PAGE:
Apple is bringing its push notifications to the web, enabling support for websites to push updates to OS X Maverick users in Safari 7.0 even when their browser isn't running.
The new web push notification system in Safari 7.0 can be used to deliver websites' breaking news, sport scores, auction alerts (as depicted by Apple in its feature preview, above), or other information.
As with Apple's existing native app and cloud service notifications, users must opt-in to allow access to the feature, as demonstrated in a test site set up (above) by Connor LaCombe at kandutech.net.
After a user allows access, the site lets them compose a new notification. The demo server then associates the user's push token with the message and forwards it to Apple's push servers, which then delivers it to the user.
Managing notifications & Do Not Disturb mode
Web notifications look and work like any other notification alert. Their appearance can be customized by the user in System Preferences to show up as a temporary banner that vanishes on its own, or an alert that must be clicked to dismiss.
The user can also turn off notifications by service or system wide using Do Not Disturb, a feature introduced in iOS 6 that will appear on the Mac in OS X Mavericks. As on mobile devices, users can set Do Not Disturb to disable incoming notification alerts during a set period, when the screen is asleep or during presentations.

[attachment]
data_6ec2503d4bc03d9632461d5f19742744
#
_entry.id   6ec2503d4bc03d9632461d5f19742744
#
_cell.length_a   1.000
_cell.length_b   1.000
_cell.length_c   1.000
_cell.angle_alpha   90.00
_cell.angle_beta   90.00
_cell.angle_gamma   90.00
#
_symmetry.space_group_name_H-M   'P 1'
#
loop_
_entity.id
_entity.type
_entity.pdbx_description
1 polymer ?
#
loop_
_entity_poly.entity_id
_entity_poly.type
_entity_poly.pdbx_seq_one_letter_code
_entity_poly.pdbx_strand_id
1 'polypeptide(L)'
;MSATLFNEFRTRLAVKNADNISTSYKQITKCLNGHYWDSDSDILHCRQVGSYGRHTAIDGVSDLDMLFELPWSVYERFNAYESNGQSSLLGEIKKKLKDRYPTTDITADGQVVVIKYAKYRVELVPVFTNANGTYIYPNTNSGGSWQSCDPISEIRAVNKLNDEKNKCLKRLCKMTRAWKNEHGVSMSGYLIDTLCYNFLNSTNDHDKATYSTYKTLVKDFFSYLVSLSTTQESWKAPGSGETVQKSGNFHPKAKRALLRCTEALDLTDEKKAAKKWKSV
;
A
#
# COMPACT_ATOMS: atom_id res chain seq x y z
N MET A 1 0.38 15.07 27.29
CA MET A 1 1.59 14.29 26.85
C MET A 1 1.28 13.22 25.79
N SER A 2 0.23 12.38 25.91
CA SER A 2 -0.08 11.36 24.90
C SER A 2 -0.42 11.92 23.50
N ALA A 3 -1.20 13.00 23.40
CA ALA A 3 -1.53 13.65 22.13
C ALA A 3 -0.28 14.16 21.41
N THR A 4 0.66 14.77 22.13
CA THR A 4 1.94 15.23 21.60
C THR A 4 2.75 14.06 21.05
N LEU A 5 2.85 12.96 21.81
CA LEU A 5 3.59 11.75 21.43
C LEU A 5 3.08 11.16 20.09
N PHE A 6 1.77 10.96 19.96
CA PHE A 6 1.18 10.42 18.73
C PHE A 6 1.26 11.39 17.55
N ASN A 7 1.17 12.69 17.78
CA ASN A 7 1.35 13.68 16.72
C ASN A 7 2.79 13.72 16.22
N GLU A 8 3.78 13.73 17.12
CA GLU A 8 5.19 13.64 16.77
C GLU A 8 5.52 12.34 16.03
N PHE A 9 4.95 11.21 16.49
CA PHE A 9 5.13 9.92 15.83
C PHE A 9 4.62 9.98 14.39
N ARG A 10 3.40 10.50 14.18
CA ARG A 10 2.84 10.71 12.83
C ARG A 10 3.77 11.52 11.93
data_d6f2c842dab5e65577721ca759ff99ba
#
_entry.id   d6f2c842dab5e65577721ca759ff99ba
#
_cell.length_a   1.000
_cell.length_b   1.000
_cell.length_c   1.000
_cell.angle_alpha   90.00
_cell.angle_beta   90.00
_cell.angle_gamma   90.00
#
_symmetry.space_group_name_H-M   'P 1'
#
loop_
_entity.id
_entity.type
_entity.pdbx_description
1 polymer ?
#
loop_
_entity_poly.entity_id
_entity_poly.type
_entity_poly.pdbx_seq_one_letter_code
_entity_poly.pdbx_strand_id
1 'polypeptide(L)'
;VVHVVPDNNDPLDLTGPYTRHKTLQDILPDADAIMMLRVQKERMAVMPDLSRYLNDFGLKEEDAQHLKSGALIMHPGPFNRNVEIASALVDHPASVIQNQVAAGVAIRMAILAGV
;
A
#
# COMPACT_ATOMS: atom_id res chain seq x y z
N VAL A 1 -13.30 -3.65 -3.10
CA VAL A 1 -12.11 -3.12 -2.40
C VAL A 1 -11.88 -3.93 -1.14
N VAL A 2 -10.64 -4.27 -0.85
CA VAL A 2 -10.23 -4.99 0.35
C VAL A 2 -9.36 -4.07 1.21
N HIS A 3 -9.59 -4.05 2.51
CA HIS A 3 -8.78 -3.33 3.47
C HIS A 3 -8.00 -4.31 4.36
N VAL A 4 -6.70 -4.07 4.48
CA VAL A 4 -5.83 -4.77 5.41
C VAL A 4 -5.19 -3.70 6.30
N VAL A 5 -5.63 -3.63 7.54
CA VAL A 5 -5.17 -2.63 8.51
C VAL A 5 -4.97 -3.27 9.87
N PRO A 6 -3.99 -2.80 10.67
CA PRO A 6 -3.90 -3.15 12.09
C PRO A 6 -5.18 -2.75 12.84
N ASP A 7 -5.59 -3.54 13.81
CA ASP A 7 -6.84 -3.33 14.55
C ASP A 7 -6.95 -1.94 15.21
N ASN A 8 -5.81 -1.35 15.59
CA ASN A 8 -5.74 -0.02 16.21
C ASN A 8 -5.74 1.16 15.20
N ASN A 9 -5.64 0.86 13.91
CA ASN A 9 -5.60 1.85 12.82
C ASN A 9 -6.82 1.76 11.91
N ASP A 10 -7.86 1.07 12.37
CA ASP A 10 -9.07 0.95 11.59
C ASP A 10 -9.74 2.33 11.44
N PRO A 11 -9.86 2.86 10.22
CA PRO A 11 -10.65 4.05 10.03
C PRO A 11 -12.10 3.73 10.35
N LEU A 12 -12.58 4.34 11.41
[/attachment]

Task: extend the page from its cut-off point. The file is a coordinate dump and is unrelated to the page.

Macs running OS X Mavericks will automatically enter Do Not Disturb mode when a projector is attached or when using AirPlay Mirroring (a feature Apple's head of software development Craig Federighi noted in the WWDC keynote) although this can be turned off to allow updates.
A history of Apple's push notifications
With the opening the App Store in 2008's iOS 2.0, Apple's then head of iOS development Scott Forstall announced Apple would be setting up a centralized Push Notification Service as a mechanism for allowing apps to respond to updates from outside services without their needing to remain active in the background, constantly listening (and eating up battery power).
In addition to greatly lowering the iPhone's battery consumption compared to the prevailing background software model used by BlackBerry and Microsoft's Windows Mobile, Apple also used its new push notification system to power MobileMe's push messaging features.
However, Apple greatly underestimated the overwhelming demand for both apps and push notifications, sending the company back to the drawing board and delaying the rollout of Push notifications until iOS 3.0, after a stress testing beta program involving the Associated Press and other app developers.
In late 2009, Google, a major iOS developer, filed a patent for "notification of mobile device events," describing a feature it would later add to Android, albeit without a security model like Apple's. This resulted in both an adware/spam plague for Android users, but also bragging rights for Android enthusiasts who can now claim Apple simply copied its Notification Center from Android rather than having laid all the groundwork for touchscreen smartphones, a functional app store and secure, battery efficient notifications system.